Use of Supplements to Improve Performance in Sport
The use of sports supplements is not endorsed, encouraged nor recommended by The London Oratory School.
A supplement may be considered to be any substance consumed deliberately to enhance the daily diet, to elicit a performance enhancing or ergogenic effect, or to self-treat ill health or injury. There is however no legal definition for a supplement.
Diet supplements have become increasingly popular in health and sport. People who are interested in fitness and improving their physique may opt for supplements that can enhance their muscle growth when combined with exercise, such as weightlifting. They may also look for ways to control their appetite when they're trying to lose weight, as part of a bodybuilding diet.
- Most people, including athletes, get all the vitamins and minerals they need by eating a healthy, balanced diet. The School, therefore, is strongly against the use of any supplement to improve performance in any sport.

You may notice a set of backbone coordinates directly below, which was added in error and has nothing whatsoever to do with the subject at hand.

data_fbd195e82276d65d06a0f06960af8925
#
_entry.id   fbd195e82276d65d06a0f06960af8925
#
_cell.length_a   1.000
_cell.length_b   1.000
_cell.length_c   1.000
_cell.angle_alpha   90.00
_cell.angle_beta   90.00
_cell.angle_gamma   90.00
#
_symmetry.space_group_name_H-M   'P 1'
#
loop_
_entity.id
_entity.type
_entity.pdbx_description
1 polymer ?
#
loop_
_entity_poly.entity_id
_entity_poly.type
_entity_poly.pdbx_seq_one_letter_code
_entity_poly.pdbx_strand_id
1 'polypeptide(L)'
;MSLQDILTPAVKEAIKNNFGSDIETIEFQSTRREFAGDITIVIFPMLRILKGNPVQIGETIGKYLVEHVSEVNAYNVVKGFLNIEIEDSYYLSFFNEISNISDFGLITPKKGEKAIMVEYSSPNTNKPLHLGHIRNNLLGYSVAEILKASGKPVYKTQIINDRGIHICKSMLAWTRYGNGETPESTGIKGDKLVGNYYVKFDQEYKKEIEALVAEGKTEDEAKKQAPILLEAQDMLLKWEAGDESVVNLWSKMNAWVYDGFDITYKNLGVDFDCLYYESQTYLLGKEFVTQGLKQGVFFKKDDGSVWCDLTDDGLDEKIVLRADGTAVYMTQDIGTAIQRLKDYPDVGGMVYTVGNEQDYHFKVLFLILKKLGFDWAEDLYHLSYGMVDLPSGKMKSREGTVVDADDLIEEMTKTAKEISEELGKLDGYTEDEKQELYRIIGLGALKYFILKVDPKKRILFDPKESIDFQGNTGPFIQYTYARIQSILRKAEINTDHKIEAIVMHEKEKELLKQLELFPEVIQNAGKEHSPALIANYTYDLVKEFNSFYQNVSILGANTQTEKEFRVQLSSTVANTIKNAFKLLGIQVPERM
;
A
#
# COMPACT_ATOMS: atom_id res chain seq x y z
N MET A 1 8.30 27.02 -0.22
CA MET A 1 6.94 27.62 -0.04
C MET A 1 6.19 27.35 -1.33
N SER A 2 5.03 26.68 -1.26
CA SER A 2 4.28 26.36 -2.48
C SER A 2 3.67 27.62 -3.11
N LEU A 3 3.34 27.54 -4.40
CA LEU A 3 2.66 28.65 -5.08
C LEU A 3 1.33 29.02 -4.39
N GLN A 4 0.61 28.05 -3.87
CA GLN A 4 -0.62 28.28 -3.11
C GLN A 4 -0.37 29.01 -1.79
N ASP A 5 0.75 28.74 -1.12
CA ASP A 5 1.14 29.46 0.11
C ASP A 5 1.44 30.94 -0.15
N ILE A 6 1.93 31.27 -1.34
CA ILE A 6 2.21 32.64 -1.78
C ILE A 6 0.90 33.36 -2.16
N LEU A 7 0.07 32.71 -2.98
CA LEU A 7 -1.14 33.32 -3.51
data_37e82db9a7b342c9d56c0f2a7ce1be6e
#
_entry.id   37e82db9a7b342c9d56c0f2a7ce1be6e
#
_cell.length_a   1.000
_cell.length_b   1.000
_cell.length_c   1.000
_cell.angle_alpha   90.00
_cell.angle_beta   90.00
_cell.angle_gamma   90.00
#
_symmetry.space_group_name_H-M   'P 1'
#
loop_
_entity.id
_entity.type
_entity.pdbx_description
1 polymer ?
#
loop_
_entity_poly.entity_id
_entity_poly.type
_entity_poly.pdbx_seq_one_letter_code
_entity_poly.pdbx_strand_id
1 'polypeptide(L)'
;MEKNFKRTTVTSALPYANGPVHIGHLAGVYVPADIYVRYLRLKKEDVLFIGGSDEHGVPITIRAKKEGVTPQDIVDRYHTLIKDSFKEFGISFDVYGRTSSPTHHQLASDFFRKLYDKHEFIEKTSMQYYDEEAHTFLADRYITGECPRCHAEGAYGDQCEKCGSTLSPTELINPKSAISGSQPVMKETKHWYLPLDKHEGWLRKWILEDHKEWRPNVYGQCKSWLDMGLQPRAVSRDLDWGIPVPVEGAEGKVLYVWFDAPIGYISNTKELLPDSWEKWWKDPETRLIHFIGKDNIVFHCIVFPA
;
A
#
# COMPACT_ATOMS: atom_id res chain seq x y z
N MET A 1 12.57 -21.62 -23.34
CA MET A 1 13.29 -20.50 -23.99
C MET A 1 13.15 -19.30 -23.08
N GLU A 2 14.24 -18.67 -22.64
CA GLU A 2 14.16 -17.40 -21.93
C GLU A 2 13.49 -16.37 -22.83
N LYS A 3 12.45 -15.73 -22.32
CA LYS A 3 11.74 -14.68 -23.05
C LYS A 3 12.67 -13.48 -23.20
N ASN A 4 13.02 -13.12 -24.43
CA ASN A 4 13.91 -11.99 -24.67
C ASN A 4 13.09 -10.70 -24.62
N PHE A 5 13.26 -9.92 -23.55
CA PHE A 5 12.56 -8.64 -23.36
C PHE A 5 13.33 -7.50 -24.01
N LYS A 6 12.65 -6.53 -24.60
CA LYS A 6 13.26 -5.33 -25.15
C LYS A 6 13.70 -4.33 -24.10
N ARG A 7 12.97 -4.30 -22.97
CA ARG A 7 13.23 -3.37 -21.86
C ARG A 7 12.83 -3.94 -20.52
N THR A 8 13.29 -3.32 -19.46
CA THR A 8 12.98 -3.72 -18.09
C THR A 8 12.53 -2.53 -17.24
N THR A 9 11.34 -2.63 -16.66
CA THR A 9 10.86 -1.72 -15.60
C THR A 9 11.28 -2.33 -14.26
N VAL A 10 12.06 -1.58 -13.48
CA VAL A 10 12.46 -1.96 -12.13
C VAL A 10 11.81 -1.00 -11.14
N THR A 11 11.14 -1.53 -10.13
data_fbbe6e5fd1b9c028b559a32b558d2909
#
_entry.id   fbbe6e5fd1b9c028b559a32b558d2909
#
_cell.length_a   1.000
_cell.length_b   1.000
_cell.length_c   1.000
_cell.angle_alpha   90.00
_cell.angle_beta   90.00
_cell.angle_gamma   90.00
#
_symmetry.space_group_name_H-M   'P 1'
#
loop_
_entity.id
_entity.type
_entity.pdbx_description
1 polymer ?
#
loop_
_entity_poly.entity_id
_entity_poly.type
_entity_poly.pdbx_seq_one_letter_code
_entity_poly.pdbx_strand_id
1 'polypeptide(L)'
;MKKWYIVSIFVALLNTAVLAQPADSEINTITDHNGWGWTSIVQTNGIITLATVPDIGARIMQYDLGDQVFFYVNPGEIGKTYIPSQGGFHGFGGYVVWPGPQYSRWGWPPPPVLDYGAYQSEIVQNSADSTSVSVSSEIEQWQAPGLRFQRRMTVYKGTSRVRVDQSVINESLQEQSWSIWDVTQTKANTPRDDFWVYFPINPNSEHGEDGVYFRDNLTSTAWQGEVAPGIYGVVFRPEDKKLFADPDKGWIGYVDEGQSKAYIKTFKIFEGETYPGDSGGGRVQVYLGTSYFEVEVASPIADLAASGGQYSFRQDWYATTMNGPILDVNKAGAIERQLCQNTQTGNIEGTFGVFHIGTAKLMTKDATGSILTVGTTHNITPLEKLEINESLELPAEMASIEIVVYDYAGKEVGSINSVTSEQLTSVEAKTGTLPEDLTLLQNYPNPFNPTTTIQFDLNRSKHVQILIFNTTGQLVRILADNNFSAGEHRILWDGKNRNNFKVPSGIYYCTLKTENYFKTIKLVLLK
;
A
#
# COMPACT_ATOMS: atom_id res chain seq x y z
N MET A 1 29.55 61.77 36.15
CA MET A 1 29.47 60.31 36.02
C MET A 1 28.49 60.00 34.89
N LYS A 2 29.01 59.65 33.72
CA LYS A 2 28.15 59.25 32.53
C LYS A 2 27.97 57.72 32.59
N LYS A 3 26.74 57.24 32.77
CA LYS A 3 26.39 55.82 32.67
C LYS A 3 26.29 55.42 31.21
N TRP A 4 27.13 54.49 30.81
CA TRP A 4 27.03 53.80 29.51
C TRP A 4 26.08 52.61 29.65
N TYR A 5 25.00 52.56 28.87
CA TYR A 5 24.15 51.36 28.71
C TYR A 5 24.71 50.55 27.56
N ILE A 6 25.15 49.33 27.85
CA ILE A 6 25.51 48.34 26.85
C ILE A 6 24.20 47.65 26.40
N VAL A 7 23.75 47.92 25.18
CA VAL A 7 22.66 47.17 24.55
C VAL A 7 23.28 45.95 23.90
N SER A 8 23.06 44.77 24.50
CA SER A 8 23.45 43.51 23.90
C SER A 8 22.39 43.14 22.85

- If a pupil is prescribed a diet, by a doctor or a nutritionist, which contains supplements parents must inform the school. An Educational and Health Care Plan will then be written and will be monitored by the School Nurse.
- Unless following a prescribed diet, the consumption of a supplement by a pupil on site or when being supervised by a member of staff on or off site will be treated a breach of school rules.
Sports and hydration drinks do not apply. The use of the recognised GB National Squad sports/hydration drink (Lucozade Sport) does not constitute a supplement for ARA purposes.